This should be a rare occurrence as submitted stories should have been thoroughly checked before being sent to us. Beta Readers work with authors over weeks or months or even years when it comes to the slowest of us.

They comment on all aspects of a story: plot, characterization, general typos, errors in grammar and punctuation. They make encouraging noises on what works, point out what doesn't, and sometimes spark off new ideas with their comments that the author may never have considered before. Head your post 'Beta Wanted' or similar and set out what kind of story you intend to write and what kind of editing you require.

What if I want to make changes to my story after it's uploaded? Find the name of the Library file - both folder and file name or simply open the story in the Library and copy the URL. Make any changes you see necessary to the story - say for clarifying a confusing line. Make sure you include the URL of your story. If you have made major changes to your story say, a complete rewrite of a fanfic you wrote years ago , the story may need to be resubmitted. However, if all you changed was your email address, this can be handled fairly quickly.

While the vast majority of fanfic writers are honest and hard-working, experience tells us that there can be a small - very small - minority who are not so honest. Plagiarism is the deliberate attempt to pass off someone else's work as one's own. We've said intentional here; it is possible to commit plagiarism accidentally, but this is extremely rare and in the vast majority of cases plagiarists know exactly what they're doing.

Plagiarism, in the extreme form, has occurred when someone takes a book, or a fan-fiction written for a different fandom, and changes character names and some minor details, then presents it as his or her own work.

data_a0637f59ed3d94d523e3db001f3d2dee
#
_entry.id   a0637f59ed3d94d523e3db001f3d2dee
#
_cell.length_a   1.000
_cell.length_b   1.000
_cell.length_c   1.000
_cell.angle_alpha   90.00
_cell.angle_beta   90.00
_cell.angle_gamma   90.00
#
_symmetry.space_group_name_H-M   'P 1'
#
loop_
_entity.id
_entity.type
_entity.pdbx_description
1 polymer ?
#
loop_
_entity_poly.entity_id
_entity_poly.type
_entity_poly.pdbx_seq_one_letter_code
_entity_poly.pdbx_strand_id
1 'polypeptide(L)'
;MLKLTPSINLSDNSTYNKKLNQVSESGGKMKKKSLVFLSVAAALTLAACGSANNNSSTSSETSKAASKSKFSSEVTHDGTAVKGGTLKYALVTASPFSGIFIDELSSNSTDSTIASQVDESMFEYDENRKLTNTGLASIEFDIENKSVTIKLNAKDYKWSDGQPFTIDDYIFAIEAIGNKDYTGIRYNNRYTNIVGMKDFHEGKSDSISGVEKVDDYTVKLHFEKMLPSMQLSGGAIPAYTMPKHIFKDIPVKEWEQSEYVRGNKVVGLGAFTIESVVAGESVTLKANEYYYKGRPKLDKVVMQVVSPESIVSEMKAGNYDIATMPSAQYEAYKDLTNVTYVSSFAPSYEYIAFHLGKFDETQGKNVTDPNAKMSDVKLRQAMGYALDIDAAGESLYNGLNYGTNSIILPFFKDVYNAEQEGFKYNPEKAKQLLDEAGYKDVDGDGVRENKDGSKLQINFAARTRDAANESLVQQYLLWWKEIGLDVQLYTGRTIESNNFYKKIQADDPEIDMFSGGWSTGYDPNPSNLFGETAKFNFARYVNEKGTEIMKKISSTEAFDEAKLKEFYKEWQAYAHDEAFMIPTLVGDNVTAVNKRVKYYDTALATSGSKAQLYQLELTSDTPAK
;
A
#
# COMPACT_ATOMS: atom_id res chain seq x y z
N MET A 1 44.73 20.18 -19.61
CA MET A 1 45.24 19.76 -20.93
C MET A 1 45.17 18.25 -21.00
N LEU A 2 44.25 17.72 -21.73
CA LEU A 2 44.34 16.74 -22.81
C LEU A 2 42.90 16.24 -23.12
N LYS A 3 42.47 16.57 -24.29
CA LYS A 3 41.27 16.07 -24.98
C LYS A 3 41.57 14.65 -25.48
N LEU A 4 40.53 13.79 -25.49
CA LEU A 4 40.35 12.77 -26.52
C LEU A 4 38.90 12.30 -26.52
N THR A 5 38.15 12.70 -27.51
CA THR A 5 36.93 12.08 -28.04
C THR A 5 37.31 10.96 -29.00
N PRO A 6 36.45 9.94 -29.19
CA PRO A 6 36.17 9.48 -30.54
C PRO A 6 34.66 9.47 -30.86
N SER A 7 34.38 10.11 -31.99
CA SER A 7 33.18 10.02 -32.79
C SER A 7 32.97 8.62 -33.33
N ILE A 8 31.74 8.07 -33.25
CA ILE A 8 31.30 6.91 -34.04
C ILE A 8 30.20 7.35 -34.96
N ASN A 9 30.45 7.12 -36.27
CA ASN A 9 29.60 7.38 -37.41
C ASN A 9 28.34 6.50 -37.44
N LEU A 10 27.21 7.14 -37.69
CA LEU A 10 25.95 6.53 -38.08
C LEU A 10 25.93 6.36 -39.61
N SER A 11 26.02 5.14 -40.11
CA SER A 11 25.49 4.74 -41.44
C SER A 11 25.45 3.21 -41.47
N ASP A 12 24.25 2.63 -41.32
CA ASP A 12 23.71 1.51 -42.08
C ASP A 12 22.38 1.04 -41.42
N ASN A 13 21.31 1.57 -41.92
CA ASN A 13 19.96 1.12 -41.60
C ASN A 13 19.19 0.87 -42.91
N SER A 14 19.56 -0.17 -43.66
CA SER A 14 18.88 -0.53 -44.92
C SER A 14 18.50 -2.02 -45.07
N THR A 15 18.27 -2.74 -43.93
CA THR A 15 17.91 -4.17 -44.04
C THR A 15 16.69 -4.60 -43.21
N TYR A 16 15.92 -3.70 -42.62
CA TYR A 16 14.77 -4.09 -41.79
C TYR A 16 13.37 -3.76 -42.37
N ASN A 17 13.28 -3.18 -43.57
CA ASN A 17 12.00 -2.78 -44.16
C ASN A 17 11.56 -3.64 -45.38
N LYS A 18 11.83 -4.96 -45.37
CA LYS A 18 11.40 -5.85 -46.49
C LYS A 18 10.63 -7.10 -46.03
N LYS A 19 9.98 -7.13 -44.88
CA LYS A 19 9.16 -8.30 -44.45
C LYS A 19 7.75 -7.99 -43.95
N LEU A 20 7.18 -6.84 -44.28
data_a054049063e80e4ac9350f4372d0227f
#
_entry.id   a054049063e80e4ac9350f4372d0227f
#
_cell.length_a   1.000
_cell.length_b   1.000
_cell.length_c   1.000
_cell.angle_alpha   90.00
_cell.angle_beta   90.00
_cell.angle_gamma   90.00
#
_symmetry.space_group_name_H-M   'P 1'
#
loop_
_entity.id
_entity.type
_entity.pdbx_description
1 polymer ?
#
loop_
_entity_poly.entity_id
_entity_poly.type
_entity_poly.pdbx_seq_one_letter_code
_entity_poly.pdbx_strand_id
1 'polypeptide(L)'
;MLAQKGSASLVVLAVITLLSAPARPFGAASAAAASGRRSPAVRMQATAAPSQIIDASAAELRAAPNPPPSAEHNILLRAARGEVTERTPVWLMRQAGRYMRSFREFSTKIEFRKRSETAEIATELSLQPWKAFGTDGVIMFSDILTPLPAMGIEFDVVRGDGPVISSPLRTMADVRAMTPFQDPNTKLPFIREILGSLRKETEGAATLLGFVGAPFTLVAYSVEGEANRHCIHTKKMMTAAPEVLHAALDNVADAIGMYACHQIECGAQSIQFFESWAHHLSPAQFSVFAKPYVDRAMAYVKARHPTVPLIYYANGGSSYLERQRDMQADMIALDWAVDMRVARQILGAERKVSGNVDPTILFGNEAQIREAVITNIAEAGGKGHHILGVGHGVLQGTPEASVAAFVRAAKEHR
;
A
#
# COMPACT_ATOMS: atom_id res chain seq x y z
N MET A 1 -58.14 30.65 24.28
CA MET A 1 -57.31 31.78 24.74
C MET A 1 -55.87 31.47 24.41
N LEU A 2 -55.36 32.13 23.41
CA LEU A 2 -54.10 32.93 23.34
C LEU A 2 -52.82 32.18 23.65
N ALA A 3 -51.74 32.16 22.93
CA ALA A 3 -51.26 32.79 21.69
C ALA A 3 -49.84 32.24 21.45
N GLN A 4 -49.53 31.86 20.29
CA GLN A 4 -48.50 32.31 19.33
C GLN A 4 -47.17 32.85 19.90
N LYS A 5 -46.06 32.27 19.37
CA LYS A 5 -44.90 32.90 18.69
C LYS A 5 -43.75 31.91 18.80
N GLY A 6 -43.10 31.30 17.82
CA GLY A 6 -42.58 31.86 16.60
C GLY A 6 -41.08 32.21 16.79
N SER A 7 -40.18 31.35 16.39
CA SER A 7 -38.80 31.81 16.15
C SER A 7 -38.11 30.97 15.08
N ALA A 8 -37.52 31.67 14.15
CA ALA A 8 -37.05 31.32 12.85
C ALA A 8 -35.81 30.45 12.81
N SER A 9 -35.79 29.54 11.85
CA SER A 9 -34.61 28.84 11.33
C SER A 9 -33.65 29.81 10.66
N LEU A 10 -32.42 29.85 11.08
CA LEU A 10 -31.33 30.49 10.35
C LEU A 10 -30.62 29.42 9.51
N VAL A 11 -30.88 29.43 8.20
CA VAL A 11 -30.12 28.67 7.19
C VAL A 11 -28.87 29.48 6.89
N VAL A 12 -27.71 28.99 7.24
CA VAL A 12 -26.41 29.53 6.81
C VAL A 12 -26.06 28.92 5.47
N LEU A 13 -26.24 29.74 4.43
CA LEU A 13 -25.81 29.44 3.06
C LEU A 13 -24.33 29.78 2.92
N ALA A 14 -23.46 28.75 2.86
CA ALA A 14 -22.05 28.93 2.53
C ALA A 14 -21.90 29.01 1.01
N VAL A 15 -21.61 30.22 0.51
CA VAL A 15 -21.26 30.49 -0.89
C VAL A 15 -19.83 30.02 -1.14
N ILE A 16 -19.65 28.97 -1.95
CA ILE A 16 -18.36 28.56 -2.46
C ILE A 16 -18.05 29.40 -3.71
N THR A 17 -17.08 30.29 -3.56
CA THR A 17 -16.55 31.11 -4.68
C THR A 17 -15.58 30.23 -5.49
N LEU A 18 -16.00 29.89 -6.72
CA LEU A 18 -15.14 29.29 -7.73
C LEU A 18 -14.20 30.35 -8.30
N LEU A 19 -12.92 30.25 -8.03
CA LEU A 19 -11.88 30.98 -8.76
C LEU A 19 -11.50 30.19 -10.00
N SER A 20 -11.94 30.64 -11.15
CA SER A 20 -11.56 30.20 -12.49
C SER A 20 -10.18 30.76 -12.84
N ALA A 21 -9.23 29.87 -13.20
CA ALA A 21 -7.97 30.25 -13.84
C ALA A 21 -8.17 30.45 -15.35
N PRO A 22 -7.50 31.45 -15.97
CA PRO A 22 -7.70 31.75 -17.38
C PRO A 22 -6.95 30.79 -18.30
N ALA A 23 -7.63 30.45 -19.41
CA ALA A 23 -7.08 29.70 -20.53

Equally, to take a published novel or short story and reproduce it as a fan-fiction is also plagiarism; the latter example would also put any site hosting the fan-fiction under threat of legal action by the copyright holders.

It is also plagiarism to 'lift' lines of dialogue or text from a novel, a fanfic, a film or TV show, etc. Even if only three paragraphs of a page story are not original to you, the author, that is plagiarism.

Yet lots of authors use dialogue from the show in their stories. Is that acceptable? Well, key to the definition of plagiarism is that the author is attempting to present work as their own.

If an author writes 'I do some of my best work just sitting around' in a fan-fiction, is anyone going to believe that this line is their own invention?

Certainly not. However, it is still sensible to include a disclaimer at the beginning of your story stating that you have used some dialogue from the show or movie. It's also plagiarism if you take one of those 'funny emails' that come around on the Internet and turn it into a fan-fiction without acknowledging the source.

Erotic fan fiction of tv shows

Erotic fan fiction of tv shows